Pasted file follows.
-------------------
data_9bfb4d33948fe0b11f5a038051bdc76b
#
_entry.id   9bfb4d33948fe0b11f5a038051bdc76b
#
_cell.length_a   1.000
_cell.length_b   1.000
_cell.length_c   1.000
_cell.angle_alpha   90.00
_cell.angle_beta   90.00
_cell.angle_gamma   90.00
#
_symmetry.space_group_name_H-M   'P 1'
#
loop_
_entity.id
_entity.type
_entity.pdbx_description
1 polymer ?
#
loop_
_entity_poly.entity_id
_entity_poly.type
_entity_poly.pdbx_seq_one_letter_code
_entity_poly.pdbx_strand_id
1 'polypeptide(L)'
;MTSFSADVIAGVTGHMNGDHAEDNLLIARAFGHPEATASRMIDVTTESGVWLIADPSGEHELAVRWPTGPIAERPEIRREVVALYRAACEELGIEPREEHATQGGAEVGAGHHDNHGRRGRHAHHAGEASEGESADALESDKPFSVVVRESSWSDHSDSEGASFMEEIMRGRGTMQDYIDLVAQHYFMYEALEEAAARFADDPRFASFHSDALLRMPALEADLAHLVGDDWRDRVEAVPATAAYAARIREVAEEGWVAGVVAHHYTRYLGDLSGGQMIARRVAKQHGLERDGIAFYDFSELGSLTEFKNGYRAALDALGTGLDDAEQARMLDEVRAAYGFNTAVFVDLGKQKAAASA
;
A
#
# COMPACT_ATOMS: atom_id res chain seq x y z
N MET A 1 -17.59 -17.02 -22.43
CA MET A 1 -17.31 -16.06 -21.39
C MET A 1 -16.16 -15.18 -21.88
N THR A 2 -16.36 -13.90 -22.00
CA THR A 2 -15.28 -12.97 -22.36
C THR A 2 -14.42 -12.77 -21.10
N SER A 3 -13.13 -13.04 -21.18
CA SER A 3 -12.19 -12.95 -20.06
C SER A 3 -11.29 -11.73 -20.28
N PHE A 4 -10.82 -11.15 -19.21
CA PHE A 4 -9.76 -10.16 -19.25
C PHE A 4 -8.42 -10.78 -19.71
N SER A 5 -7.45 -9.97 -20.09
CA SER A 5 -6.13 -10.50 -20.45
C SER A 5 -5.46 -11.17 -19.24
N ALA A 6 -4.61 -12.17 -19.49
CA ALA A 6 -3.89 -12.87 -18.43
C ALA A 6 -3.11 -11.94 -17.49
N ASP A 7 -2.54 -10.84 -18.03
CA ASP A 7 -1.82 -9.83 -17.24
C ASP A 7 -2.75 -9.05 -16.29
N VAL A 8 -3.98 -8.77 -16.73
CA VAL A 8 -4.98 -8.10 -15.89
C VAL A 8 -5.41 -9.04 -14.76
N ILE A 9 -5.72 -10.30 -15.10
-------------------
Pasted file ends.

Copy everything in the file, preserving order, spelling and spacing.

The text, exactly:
data_9bfb4d33948fe0b11f5a038051bdc76b
#
_entry.id   9bfb4d33948fe0b11f5a038051bdc76b
#
_cell.length_a   1.000
_cell.length_b   1.000
_cell.length_c   1.000
_cell.angle_alpha   90.00
_cell.angle_beta   90.00
_cell.angle_gamma   90.00
#
_symmetry.space_group_name_H-M   'P 1'
#
loop_
_entity.id
_entity.type
_entity.pdbx_description
1 polymer ?
#
loop_
_entity_poly.entity_id
_entity_poly.type
_entity_poly.pdbx_seq_one_letter_code
_entity_poly.pdbx_strand_id
1 'polypeptide(L)'
;MTSFSADVIAGVTGHMNGDHAEDNLLIARAFGHPEATASRMIDVTTESGVWLIADPSGEHELAVRWPTGPIAERPEIRREVVALYRAACEELGIEPREEHATQGGAEVGAGHHDNHGRRGRHAHHAGEASEGESADALESDKPFSVVVRESSWSDHSDSEGASFMEEIMRGRGTMQDYIDLVAQHYFMYEALEEAAARFADDPRFASFHSDALLRMPALEADLAHLVGDDWRDRVEAVPATAAYAARIREVAEEGWVAGVVAHHYTRYLGDLSGGQMIARRVAKQHGLERDGIAFYDFSELGSLTEFKNGYRAALDALGTGLDDAEQARMLDEVRAAYGFNTAVFVDLGKQKAAASA
;
A
#
# COMPACT_ATOMS: atom_id res chain seq x y z
N MET A 1 -17.59 -17.02 -22.43
CA MET A 1 -17.31 -16.06 -21.39
C MET A 1 -16.16 -15.18 -21.88
N THR A 2 -16.36 -13.90 -22.00
CA THR A 2 -15.28 -12.97 -22.36
C THR A 2 -14.42 -12.77 -21.10
N SER A 3 -13.13 -13.04 -21.18
CA SER A 3 -12.19 -12.95 -20.06
C SER A 3 -11.29 -11.73 -20.28
N PHE A 4 -10.82 -11.15 -19.21
CA PHE A 4 -9.76 -10.16 -19.25
C PHE A 4 -8.42 -10.78 -19.71
N SER A 5 -7.45 -9.97 -20.09
CA SER A 5 -6.13 -10.50 -20.45
C SER A 5 -5.46 -11.17 -19.24
N ALA A 6 -4.61 -12.17 -19.49
CA ALA A 6 -3.89 -12.87 -18.43
C ALA A 6 -3.11 -11.94 -17.49
N ASP A 7 -2.54 -10.84 -18.03
CA ASP A 7 -1.82 -9.83 -17.24
C ASP A 7 -2.75 -9.05 -16.29
N VAL A 8 -3.98 -8.77 -16.73
CA VAL A 8 -4.98 -8.10 -15.89
C VAL A 8 -5.41 -9.04 -14.76
N ILE A 9 -5.72 -10.30 -15.10